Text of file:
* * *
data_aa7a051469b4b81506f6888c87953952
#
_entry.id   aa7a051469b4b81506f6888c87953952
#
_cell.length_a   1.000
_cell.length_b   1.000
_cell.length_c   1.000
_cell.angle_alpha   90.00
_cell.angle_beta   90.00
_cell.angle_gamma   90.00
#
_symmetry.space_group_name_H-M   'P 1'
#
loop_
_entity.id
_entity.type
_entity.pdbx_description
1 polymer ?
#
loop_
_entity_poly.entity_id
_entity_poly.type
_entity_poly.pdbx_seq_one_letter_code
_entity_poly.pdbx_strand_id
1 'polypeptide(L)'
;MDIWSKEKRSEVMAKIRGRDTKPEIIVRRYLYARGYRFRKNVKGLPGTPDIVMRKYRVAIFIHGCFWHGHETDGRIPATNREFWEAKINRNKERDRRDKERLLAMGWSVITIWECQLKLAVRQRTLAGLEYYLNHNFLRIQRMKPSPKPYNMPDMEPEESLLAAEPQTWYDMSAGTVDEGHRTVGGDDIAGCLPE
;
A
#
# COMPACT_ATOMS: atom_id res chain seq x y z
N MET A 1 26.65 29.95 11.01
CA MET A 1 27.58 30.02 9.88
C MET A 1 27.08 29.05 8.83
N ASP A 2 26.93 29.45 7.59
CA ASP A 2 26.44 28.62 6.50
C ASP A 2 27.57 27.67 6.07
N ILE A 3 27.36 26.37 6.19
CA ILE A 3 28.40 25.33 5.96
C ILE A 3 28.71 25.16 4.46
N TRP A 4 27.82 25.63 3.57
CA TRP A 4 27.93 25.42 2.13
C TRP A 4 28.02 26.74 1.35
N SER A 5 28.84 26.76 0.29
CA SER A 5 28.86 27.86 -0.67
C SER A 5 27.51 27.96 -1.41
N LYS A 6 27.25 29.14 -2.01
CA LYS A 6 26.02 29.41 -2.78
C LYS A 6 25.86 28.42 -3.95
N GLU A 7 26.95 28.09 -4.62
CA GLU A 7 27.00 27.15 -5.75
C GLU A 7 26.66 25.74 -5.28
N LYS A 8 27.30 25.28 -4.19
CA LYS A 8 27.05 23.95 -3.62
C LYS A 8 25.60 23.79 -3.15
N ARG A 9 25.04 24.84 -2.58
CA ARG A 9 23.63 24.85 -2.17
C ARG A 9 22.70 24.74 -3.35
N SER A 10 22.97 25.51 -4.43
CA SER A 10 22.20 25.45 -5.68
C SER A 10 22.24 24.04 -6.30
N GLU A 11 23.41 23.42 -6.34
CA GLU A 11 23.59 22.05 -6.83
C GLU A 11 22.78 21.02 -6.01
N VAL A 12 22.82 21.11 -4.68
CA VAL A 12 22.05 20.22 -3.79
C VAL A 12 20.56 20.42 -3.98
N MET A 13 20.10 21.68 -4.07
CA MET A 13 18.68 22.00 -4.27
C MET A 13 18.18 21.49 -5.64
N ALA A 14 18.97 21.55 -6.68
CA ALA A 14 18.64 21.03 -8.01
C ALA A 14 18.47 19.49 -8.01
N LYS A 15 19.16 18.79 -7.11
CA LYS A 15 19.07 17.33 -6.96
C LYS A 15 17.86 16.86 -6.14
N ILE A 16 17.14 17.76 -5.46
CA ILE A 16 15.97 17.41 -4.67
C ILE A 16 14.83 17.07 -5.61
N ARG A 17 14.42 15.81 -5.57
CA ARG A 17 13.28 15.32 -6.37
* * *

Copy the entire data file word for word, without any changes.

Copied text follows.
data_aa7a051469b4b81506f6888c87953952
#
_entry.id   aa7a051469b4b81506f6888c87953952
#
_cell.length_a   1.000
_cell.length_b   1.000
_cell.length_c   1.000
_cell.angle_alpha   90.00
_cell.angle_beta   90.00
_cell.angle_gamma   90.00
#
_symmetry.space_group_name_H-M   'P 1'
#
loop_
_entity.id
_entity.type
_entity.pdbx_description
1 polymer ?
#
loop_
_entity_poly.entity_id
_entity_poly.type
_entity_poly.pdbx_seq_one_letter_code
_entity_poly.pdbx_strand_id
1 'polypeptide(L)'
;MDIWSKEKRSEVMAKIRGRDTKPEIIVRRYLYARGYRFRKNVKGLPGTPDIVMRKYRVAIFIHGCFWHGHETDGRIPATNREFWEAKINRNKERDRRDKERLLAMGWSVITIWECQLKLAVRQRTLAGLEYYLNHNFLRIQRMKPSPKPYNMPDMEPEESLLAAEPQTWYDMSAGTVDEGHRTVGGDDIAGCLPE
;
A
#
# COMPACT_ATOMS: atom_id res chain seq x y z
N MET A 1 26.65 29.95 11.01
CA MET A 1 27.58 30.02 9.88
C MET A 1 27.08 29.05 8.83
N ASP A 2 26.93 29.45 7.59
CA ASP A 2 26.44 28.62 6.50
C ASP A 2 27.57 27.67 6.07
N ILE A 3 27.36 26.37 6.19
CA ILE A 3 28.40 25.33 5.96
C ILE A 3 28.71 25.16 4.46
N TRP A 4 27.82 25.63 3.57
CA TRP A 4 27.93 25.42 2.13
C TRP A 4 28.02 26.74 1.35
N SER A 5 28.84 26.76 0.29
CA SER A 5 28.86 27.86 -0.67
C SER A 5 27.51 27.96 -1.41
N LYS A 6 27.25 29.14 -2.01
CA LYS A 6 26.02 29.41 -2.78
C LYS A 6 25.86 28.42 -3.95
N GLU A 7 26.95 28.09 -4.62
CA GLU A 7 27.00 27.15 -5.75
C GLU A 7 26.66 25.74 -5.28
N LYS A 8 27.30 25.28 -4.19
CA LYS A 8 27.05 23.95 -3.62
C LYS A 8 25.60 23.79 -3.15
N ARG A 9 25.04 24.84 -2.58
CA ARG A 9 23.63 24.85 -2.17
C ARG A 9 22.70 24.74 -3.35
N SER A 10 22.97 25.51 -4.43
CA SER A 10 22.20 25.45 -5.68
C SER A 10 22.24 24.04 -6.30
N GLU A 11 23.41 23.42 -6.34
CA GLU A 11 23.59 22.05 -6.83
C GLU A 11 22.78 21.02 -6.01
N VAL A 12 22.82 21.11 -4.68
CA VAL A 12 22.05 20.22 -3.79
C VAL A 12 20.56 20.42 -3.98
N MET A 13 20.10 21.68 -4.07
CA MET A 13 18.68 22.00 -4.27
C MET A 13 18.18 21.49 -5.64
N ALA A 14 18.97 21.55 -6.68
CA ALA A 14 18.64 21.03 -8.01
C ALA A 14 18.47 19.49 -8.01
N LYS A 15 19.16 18.79 -7.11
CA LYS A 15 19.07 17.33 -6.96
C LYS A 15 17.86 16.86 -6.14
N ILE A 16 17.14 17.76 -5.46
CA ILE A 16 15.97 17.41 -4.67
C ILE A 16 14.83 17.07 -5.61
N ARG A 17 14.42 15.81 -5.57
CA ARG A 17 13.28 15.32 -6.37